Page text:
• “Butt Raises”
  • Glute strengthening exercises including single leg press and squats, hip extension, lunges
  • Reduce “Crunches” instead incorporate planks, single leg exercises and other deep core strengthening exercises


Add Horsepower to Your Cardio: Increase Your Cardiac Ouput

QUESTION: True or false:  to improve your cardiovascular conditioning,  get your heart rate as high as possible in aerobic exercise?

ANSWER: False.  You improve your cardio condition by increasing cardiac output at lower heart rates.   Here's the mathematical equation used by doctors and exercise physiologists:

Q = HR x SV
Your cardiac output, Q,  is the product of your heart rate times your stroke volume - that's the amount of blood exiting the heart from the left ventricle every time it beats.   A strong heart pumps more blood with every beat.  At rest, Q is typically about 5-6 liters per minute.  During exercise it can be 3-6 times as much.  

Extra Horsepower
To improve your cardiovascular conditioning, we focus on improving your Stroke Volume, conditioning the muscle fibers in the heart to pump more blood each time it beats.  Think of it as adding horsepower to a pump.

We do this with a training program designed to increase your heart rate reserve --- the difference between your Resting Heart Rate and your Maximum Heart Rate.  Your Maximum Heart Rate is most widely accepted at 220-age, it is a theoretical number that is the same for everyone.  

We can’t change your Maximum Heart Rate, but we can lower your Resting Heart Rate. Typical Resting Heart Rate for adults is 60-80 beats per minute, if you’re already well conditioned it is probably lower.

The Frank-Starling Law
For over 100 years, doctors have relied upon the Frank-Starling law or mechanism for patients with heart arrhythmias and cardiac failure.  It explains how the heart adapts to changes in heart rate and stroke volume, and applies equally to exercise.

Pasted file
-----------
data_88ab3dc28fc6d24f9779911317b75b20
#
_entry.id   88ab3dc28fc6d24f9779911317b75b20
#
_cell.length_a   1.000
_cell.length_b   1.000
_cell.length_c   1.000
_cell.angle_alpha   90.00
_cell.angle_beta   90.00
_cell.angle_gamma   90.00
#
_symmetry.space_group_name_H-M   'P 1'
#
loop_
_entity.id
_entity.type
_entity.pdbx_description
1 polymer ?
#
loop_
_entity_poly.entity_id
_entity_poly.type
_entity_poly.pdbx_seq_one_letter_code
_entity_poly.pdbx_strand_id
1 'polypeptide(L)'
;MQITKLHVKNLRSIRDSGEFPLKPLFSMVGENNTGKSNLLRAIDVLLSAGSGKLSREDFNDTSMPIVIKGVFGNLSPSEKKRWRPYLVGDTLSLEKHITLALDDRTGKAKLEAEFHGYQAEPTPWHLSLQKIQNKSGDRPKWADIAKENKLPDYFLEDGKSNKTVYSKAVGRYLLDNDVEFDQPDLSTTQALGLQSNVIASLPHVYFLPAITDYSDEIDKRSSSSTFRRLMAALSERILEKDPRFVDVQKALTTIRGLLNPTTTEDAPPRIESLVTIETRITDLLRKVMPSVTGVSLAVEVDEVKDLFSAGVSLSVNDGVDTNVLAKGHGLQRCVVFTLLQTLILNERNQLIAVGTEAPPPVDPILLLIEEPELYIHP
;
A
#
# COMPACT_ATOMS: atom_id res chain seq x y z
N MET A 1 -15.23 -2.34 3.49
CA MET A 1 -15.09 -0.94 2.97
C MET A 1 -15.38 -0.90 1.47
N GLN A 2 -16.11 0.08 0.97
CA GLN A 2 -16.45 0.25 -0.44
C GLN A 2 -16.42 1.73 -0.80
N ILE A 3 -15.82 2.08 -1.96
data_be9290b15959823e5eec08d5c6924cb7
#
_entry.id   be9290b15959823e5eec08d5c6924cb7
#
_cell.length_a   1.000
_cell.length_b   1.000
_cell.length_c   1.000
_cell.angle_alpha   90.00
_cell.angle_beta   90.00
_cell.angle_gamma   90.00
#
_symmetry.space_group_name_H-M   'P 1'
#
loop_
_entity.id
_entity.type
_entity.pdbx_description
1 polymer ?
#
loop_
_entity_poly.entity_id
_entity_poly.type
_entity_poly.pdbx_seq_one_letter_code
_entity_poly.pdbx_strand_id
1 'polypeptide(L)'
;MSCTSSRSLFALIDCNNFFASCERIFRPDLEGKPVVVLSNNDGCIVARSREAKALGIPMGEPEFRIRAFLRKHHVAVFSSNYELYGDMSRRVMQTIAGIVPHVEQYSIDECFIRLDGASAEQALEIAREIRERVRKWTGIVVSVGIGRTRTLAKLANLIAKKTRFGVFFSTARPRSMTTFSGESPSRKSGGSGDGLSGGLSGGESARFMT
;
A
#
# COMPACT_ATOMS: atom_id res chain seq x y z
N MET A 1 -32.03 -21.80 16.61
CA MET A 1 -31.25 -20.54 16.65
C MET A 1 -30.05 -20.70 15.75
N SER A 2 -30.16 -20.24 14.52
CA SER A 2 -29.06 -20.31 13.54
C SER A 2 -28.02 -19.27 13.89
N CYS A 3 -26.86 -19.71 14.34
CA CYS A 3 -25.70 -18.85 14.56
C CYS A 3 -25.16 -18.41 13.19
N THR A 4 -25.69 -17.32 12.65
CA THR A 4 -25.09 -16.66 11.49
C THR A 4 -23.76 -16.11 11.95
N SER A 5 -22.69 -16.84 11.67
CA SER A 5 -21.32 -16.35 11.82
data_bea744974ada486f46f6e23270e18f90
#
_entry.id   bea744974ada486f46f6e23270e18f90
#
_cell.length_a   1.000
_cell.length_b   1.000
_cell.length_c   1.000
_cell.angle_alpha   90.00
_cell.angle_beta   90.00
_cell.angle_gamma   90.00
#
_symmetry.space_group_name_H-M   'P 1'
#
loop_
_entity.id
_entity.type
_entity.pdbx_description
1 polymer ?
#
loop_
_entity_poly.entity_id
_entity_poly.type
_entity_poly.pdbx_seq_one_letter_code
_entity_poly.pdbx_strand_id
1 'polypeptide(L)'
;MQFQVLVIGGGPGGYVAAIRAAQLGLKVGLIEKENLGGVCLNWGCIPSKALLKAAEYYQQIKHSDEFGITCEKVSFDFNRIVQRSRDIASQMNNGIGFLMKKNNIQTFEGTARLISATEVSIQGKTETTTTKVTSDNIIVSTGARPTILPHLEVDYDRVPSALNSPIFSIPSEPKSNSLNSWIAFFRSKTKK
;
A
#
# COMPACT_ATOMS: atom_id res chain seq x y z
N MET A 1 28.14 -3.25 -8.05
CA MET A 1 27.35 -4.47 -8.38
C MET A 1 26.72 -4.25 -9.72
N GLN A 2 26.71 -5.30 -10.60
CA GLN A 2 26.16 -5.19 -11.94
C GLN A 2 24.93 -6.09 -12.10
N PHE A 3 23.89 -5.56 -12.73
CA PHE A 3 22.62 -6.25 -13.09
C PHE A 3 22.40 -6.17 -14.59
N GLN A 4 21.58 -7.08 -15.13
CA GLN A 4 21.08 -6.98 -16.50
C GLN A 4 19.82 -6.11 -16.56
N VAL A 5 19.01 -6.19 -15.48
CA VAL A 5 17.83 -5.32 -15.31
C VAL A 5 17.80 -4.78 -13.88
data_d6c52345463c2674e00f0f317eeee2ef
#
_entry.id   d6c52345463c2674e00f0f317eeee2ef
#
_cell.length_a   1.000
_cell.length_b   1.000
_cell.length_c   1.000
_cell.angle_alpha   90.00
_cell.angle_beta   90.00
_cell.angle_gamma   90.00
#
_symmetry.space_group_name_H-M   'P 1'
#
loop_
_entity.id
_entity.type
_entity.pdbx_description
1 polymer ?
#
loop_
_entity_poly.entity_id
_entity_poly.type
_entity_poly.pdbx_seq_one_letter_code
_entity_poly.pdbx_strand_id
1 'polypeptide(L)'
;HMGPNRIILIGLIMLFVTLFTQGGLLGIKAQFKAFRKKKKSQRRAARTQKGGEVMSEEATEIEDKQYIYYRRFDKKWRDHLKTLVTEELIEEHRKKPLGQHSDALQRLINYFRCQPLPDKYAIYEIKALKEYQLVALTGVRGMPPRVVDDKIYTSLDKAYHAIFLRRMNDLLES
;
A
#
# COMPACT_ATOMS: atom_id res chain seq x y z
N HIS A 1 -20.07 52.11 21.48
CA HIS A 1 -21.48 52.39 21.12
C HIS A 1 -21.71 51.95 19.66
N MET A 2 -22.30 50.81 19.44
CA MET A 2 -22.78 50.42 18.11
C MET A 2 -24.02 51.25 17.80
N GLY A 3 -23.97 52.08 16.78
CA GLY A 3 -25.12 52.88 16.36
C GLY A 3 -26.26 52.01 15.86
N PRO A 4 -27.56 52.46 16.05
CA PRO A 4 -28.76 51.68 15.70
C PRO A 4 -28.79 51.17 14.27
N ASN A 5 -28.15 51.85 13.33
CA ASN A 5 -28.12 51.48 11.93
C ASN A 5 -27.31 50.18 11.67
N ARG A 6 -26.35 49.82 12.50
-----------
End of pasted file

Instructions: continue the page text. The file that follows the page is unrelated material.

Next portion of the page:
If you train your heart to pump more blood what’s it going to do?  Pump more blood.  You will also see a lower resting heart rate and - as your heart rate reserve increases - an increase in potential cardiac output (Q in the formula discussed above).

If you train your heart to beat faster, what’s it going to do?  Beat faster.  You may not see improvement in cardiac output, in fact it may even decline.  Frank-Starling explains that  if the heart is literally beating so fast that the chambers don’t have time to fully fill with blood, the muscle contraction is not as strong. The muscle can actually weaken slightly over time.  You burn more calories at a higher heart rate, but there's a good chance that you're burning muscle and not just fat.  More about this in an upcoming article on Metabolic Training.

Your Cardio Training Heart Rate
We use the Karvonen Formula to calculate your training zone, also called the Heart Rate reserve formula.  (More elaborate athletic training facilities may use VO2 max as a measurement, but it is difficult to consistently monitor).
  • 60-80% of your Maximum Heart Rate, using the Karvonen formula, is targeted to increase stroke volume, therefore increasing cardiac output and lowering your resting heart rate. Gradually increase intensity of exercise that you are able to do while keeping your heart rate in this range.
  • Above 80% of MHR not indicated for improving cardiac output.  It provides other benefits such as improving lactic acid removal and strengthening fast twitch muscle fibers. So it is part of your program, but not the part that improves cardiac output.
To calculate your Target Heart Rate Zone, take your Resting Heart Rate early in the morning,. preferably when you wake up without alarm or kids or noise and use the following equation:

THR = (220-Age-RHR) * Desired Intensity % + RHR

Do I need a Heart Rate Monitor?
Ideally yes, but you can also use rate of perceived exertion.   The Borg Scale is widely used, easy and scientifically validated,  you rate your perceived level of exertion on a scale of 6-20, where 6 is no exertion and 20 is extremely difficult  A rule of thumb is that you can then multiply by 10 to get an approximate heart rate.   

Proceed with caution

Talk to a doctor and a fitness professional before beginning a new exercise program or substantially increasing the intensity.  I'd be happy to meet with you to discuss your questions, goals and program options.  Contact me  if you have any questions or want to set up some sessions to develop your personalized program, or visit for more information.


Do You Need To Change Your Workout?